April 2010
Volume 51, Issue 13
Free
ARVO Annual Meeting Abstract  |   April 2010
Neural Correlates of Eccentric Fixation in Patients With Central Visual Field Scotomas
Author Affiliations & Notes
  • J. Frolo
    Institute of Experimental Psychology, University of Regensburg, Regensburg, Germany
  • T. Plank
    Institute of Experimental Psychology, University of Regensburg, Regensburg, Germany
  • A. B. Renner
    Department of Ophthalmology, University Medical Center Regensburg, Regensburg, Germany
  • S. Brandl-Rühle
    Department of Ophthalmology, University Medical Center Regensburg, Regensburg, Germany
  • H. Helbig
    Department of Ophthalmology, University Medical Center Regensburg, Regensburg, Germany
  • M. W. Greenlee
    Institute of Experimental Psychology, University of Regensburg, Regensburg, Germany
  • Footnotes
    Commercial Relationships  J. Frolo, None; T. Plank, None; A.B. Renner, None; S. Brandl-Rühle, None; H. Helbig, None; M.W. Greenlee, None.
  • Footnotes
    Support  DFG Forschergruppe FOR 1075
Investigative Ophthalmology & Visual Science April 2010, Vol.51, 3616. doi:
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      J. Frolo, T. Plank, A. B. Renner, S. Brandl-Rühle, H. Helbig, M. W. Greenlee; Neural Correlates of Eccentric Fixation in Patients With Central Visual Field Scotomas. Invest. Ophthalmol. Vis. Sci. 2010;51(13):3616.

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      © ARVO (1962-2015); The Authors (2016-present)

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Abstract

Purpose: : Patients with central visual field scotomas are reliant on using their intact peripheral retina for fixation, but they differ in their strategies of eccentric viewing. Some of them use only one new "preferred retinal locus" (PRL) consistently that functions as a pseudo-fovea and achieve high eccentric fixation stability. Others use several peripheral areas and fixate in a less stable fashion. We used functional Magnetic Resonance Imaging (fMRI) to determine possible neural correlates of the stability of eccentric fixation in retinotopic and associational visual cortex.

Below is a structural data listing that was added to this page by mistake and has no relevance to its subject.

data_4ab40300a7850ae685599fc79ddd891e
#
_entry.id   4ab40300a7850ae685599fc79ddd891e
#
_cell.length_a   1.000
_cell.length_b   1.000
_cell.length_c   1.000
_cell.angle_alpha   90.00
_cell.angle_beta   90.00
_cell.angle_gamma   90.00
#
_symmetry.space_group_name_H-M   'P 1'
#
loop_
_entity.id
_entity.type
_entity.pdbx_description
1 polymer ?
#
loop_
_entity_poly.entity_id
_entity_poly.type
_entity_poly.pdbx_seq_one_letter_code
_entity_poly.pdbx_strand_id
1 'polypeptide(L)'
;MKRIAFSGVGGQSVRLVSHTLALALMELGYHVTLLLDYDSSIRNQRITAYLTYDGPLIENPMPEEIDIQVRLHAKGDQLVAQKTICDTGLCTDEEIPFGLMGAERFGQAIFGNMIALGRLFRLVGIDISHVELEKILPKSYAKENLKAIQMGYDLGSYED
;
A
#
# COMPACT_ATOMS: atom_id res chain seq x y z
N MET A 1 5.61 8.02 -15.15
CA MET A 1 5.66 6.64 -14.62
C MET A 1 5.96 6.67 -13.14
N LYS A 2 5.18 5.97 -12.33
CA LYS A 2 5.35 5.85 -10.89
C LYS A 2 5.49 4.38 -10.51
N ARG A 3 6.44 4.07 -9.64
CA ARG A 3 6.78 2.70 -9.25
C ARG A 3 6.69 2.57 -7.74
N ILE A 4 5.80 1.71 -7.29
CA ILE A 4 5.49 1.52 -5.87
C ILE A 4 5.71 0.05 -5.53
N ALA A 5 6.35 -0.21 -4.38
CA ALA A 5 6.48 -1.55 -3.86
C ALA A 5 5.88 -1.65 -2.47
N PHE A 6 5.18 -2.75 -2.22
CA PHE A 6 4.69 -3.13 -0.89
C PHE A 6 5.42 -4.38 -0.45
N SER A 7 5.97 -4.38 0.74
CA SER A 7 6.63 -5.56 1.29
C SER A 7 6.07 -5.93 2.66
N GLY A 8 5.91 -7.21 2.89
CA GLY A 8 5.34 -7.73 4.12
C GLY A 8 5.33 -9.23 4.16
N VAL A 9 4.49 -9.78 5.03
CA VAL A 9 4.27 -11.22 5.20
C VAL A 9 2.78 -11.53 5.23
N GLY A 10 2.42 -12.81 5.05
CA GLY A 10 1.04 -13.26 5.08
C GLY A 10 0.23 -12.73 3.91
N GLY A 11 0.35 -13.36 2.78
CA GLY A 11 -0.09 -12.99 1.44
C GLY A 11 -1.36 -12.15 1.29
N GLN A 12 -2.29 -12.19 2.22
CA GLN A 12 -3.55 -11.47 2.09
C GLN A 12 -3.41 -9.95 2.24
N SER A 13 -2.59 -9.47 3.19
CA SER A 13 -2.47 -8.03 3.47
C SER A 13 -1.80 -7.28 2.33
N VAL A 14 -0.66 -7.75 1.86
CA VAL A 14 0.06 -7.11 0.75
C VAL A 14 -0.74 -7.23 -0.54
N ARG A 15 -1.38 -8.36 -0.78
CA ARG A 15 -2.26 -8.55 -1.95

Methods: : The data of 16 patients with central scotomas due to retinal dystrophy (Stargardt disease, cone-rod dystrophy; age 19-66 yrs; scotoma diameter 10-20°) and of 10 normal sighted controls were analysed. Fixation behaviour and perimetry were measured with an MP-1 Nidek microperimeter. Patients with stable eccentric fixation were assigned to the "stable pseudo-fovea" group (n=9, fixation stability [% in 2°] above 80%), patients with unstable eccentric fixation were assigned to the "unstable eccentric fixation" group (n=7, fixation stability [% in 2°] below 80%). MRI was performed using a Siemens 3T Allegra scanner. We stimulated the PRL and a comparable peripheral location on the retina in the opposite hemifield (OppPRL) with object pictures as stimuli in a block design. Data were analyzed using SPM5 (GLM, ROI analysis with Marsbar to obtain % signal change for striate and extrastriate cortical areas, as well as higher areas of the ventral pathway: fusiform gyrus, inferotemporal gyrus). Significant clusters were combined with anatomical ROIs defined using the WFU Pickatlas.

Results: : Results show that direct stimulation of the patients’ pseudo-fovea with object pictures leads to significantly increased activation in striate and extrastriate cortices, as well as in higher visual areas (fusiform gyrus, inferotemporal gyrus) in comparison to stimulating a matching peripheral area in the opposite hemifield. This difference is not seen in controls. Patients with stable eccentric fixation show a more pronounced difference between PRL and OppPRL in fusiform and inferotemporal gyrus than patients with unstable eccentric fixation.

Conclusions: : Patients with central scotomas benefit from developing high eccentric fixation stability in one pseudo-fovea. This advantage is reflected in increased activation in higher areas of the visual cortex associated with object recognition.

Keywords: neuro-ophthalmology: cortical function/rehabilitation 
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